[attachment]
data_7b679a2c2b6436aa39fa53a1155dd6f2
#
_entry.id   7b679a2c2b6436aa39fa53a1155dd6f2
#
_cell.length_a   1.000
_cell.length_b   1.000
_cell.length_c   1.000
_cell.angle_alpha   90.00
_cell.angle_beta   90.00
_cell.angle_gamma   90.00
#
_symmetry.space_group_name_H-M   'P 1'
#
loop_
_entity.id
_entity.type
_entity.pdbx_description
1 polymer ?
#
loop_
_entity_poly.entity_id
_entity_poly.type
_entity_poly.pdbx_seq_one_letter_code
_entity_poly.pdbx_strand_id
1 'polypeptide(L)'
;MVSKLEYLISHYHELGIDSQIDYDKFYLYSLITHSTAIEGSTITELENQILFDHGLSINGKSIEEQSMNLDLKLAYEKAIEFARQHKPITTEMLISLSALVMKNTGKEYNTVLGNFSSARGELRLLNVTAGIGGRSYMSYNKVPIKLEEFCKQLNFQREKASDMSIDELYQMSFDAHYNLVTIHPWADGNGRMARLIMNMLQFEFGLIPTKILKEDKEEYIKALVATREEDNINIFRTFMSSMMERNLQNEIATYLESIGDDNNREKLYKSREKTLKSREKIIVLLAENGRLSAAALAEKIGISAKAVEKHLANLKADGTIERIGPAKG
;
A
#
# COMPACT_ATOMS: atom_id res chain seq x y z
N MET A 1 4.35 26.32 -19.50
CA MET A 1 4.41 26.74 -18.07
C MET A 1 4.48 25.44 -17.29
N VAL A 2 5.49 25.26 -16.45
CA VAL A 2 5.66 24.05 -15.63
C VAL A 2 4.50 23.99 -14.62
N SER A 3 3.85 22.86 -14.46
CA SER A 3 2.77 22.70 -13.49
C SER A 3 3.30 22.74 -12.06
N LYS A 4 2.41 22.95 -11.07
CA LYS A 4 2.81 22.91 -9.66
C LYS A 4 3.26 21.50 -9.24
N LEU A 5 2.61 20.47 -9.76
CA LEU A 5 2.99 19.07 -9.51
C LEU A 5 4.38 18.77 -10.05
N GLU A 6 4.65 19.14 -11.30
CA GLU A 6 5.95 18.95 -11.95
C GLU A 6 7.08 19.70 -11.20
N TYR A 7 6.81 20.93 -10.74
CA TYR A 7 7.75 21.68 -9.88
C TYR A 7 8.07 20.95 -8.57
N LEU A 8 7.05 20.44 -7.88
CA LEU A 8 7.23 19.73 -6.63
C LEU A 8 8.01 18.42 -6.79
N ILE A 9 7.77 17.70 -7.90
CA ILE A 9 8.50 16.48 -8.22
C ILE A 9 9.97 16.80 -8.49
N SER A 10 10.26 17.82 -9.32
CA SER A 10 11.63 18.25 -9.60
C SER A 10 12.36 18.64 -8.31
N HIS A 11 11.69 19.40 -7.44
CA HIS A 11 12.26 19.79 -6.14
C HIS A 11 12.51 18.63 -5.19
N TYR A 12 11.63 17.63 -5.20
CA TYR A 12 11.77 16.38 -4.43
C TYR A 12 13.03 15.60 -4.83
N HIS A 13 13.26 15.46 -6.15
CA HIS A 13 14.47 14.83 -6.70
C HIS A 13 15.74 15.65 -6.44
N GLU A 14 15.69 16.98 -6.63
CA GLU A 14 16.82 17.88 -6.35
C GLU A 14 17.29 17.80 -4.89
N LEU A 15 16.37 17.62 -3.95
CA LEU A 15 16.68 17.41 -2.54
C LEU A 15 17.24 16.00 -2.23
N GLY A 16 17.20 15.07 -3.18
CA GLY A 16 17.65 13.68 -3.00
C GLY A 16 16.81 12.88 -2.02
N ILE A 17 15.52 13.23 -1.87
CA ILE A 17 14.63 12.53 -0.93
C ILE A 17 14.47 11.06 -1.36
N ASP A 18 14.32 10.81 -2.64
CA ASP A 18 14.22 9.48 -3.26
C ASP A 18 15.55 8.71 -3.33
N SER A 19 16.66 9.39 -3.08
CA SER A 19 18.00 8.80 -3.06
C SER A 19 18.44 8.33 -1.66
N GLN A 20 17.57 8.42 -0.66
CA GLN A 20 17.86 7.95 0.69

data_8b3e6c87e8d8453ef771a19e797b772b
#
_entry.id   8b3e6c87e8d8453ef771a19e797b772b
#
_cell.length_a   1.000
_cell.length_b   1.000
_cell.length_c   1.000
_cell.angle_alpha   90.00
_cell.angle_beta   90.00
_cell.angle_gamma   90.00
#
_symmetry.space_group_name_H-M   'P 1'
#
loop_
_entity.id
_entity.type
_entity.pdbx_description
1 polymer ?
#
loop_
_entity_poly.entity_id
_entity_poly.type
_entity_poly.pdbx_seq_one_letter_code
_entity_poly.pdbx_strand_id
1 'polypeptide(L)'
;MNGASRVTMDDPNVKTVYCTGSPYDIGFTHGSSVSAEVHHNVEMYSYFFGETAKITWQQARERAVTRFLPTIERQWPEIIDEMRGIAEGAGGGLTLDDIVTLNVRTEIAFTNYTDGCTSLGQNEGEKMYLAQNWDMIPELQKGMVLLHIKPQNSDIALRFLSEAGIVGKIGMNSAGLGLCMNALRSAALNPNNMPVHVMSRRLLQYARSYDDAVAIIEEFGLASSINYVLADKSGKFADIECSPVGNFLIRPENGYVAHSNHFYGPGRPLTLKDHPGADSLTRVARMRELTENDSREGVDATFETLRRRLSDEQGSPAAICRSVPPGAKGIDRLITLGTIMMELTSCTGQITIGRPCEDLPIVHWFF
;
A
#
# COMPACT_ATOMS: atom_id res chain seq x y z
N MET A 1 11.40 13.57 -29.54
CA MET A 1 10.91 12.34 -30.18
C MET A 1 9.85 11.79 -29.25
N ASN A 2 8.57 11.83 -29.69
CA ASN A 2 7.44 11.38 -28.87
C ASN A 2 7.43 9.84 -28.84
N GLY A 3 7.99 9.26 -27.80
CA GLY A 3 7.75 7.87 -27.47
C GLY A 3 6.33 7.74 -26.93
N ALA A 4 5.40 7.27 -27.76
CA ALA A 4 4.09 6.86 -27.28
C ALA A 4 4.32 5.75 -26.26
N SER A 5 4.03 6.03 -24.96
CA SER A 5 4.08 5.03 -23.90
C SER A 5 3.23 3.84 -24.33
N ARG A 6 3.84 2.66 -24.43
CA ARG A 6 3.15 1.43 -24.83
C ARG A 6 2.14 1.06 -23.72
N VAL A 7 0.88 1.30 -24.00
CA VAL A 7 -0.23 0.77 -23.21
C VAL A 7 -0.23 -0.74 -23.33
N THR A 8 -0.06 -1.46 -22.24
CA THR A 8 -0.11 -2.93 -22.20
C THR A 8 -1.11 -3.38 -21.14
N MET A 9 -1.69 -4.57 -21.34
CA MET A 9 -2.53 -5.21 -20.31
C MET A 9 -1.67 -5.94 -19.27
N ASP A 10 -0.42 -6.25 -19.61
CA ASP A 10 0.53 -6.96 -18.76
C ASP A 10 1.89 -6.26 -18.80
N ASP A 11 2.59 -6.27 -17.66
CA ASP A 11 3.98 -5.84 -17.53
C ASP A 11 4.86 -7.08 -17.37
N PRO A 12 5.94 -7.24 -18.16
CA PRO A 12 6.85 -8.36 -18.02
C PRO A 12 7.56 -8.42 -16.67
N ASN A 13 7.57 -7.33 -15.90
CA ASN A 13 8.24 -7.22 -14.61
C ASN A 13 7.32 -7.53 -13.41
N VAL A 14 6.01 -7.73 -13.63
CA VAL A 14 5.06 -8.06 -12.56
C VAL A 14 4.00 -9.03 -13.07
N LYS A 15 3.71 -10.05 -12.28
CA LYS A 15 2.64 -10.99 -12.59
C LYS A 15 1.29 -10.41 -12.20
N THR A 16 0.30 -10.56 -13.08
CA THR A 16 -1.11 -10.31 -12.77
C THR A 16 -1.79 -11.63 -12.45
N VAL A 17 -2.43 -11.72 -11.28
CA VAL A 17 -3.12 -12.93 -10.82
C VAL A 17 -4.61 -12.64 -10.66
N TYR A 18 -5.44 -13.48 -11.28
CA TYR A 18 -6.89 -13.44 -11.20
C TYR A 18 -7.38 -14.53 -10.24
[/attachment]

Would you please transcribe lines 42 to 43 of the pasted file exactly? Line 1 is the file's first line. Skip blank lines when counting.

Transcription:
C LYS A 4 3.26 21.50 -9.24
N LEU A 5 2.61 20.47 -9.76